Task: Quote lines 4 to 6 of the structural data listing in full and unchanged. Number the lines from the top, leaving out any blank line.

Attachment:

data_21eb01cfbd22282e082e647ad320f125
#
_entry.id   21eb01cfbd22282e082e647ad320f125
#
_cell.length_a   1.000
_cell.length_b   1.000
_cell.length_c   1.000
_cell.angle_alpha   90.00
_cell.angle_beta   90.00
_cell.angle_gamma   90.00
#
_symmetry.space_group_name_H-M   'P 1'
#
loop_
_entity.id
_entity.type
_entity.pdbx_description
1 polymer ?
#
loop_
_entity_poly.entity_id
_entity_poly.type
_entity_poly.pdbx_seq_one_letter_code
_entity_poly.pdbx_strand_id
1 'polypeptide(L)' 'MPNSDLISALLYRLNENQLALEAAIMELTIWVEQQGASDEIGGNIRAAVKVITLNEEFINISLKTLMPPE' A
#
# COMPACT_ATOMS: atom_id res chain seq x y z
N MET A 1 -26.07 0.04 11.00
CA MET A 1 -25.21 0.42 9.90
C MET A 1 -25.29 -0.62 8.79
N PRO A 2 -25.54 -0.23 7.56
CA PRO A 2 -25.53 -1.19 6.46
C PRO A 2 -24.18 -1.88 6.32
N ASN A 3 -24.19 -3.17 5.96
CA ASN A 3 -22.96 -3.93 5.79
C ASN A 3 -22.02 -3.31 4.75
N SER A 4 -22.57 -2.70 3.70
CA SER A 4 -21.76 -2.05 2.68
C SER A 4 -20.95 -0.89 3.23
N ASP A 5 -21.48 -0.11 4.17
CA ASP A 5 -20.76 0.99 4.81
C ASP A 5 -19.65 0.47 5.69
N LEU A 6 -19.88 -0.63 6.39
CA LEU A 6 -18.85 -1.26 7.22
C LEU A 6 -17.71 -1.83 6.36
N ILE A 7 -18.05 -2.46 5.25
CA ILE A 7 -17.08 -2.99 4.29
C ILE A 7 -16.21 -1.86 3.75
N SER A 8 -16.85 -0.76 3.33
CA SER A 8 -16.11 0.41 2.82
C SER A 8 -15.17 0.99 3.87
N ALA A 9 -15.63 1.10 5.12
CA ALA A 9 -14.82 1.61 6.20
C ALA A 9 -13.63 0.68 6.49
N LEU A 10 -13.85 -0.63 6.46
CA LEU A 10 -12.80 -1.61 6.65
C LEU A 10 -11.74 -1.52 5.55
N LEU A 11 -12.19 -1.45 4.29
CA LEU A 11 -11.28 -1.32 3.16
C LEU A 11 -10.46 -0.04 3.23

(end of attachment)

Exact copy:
#
_cell.length_a   1.000
_cell.length_b   1.000